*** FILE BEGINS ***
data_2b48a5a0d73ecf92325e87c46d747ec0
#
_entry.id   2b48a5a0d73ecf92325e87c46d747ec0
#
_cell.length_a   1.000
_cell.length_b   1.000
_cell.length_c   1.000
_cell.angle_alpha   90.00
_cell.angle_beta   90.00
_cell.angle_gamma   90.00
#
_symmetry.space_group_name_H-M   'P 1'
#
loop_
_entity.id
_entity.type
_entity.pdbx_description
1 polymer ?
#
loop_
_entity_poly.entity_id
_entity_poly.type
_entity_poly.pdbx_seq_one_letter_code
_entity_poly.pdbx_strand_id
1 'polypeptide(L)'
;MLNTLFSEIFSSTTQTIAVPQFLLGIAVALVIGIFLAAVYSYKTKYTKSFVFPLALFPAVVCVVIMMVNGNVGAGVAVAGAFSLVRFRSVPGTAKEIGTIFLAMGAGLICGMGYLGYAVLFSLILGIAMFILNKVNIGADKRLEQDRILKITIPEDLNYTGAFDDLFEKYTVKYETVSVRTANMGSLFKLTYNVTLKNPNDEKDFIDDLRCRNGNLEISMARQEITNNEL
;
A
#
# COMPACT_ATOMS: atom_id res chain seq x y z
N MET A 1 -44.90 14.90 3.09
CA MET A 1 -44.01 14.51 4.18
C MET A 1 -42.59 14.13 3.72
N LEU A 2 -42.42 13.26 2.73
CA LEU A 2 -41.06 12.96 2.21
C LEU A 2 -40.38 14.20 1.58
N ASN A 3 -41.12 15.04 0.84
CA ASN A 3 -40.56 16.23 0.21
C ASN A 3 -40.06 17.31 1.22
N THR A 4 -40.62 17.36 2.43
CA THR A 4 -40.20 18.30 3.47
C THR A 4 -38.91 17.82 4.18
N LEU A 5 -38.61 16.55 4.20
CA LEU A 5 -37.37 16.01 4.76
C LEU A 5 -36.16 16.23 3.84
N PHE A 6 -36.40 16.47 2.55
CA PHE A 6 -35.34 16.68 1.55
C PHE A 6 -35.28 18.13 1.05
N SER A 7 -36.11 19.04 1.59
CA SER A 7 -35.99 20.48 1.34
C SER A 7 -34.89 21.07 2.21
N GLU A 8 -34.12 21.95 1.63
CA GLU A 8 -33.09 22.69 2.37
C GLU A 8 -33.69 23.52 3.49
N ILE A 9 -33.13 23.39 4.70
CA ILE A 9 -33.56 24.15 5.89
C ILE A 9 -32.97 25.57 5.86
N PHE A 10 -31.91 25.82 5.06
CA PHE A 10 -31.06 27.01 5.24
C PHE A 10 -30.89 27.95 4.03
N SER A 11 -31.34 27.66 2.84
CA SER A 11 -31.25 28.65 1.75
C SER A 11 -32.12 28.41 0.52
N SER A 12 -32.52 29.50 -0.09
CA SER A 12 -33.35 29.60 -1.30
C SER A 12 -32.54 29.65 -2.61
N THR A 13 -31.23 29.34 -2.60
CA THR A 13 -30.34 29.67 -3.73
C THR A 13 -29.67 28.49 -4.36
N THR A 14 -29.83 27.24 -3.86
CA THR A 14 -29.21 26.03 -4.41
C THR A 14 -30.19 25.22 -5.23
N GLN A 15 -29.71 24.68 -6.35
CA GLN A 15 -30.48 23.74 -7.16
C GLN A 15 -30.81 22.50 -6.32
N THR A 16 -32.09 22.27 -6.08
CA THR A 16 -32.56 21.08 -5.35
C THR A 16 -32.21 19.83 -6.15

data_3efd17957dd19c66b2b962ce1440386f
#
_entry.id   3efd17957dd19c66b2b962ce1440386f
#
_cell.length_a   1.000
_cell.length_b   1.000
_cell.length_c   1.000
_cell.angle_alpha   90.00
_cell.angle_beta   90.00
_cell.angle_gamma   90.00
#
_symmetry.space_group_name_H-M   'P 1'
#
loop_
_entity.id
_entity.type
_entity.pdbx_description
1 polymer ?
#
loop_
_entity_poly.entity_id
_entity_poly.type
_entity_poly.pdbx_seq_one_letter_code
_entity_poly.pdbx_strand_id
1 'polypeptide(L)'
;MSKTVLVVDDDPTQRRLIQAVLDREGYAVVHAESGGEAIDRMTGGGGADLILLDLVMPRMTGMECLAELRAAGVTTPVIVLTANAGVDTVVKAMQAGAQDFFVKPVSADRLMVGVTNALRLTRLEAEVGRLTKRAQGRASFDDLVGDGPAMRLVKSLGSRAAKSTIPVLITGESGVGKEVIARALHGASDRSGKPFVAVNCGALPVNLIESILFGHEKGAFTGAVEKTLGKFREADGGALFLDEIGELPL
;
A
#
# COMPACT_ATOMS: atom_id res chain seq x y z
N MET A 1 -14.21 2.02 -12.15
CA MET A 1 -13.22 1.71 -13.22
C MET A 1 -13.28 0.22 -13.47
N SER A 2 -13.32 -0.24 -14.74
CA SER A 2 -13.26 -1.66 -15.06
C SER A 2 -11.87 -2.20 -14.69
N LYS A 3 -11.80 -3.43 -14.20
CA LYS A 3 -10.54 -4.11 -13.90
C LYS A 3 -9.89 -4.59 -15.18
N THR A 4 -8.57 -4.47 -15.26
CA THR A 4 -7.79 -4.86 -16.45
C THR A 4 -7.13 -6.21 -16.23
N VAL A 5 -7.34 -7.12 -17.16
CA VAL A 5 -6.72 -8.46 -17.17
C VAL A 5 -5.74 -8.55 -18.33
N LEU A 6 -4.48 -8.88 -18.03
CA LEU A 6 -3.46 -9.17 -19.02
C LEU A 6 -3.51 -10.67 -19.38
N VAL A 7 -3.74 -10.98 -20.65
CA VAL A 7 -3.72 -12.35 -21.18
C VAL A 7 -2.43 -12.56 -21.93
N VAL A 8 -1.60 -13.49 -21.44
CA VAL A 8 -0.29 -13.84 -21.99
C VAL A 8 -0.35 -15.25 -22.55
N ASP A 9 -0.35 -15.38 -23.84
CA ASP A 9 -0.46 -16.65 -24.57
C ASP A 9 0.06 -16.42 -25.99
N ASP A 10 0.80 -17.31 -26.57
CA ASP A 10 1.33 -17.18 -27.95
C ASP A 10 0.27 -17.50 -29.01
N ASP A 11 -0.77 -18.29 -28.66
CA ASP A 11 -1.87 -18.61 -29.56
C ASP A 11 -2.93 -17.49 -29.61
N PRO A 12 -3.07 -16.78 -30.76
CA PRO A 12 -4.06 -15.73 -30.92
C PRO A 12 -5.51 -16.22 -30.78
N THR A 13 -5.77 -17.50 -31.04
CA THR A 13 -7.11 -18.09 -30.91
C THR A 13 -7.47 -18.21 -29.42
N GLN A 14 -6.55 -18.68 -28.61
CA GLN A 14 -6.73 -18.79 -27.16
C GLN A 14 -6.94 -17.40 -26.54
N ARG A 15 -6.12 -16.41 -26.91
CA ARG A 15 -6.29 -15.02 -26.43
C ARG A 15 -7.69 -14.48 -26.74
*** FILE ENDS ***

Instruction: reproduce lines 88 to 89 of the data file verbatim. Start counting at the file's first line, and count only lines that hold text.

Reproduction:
_cell.angle_gamma   90.00
#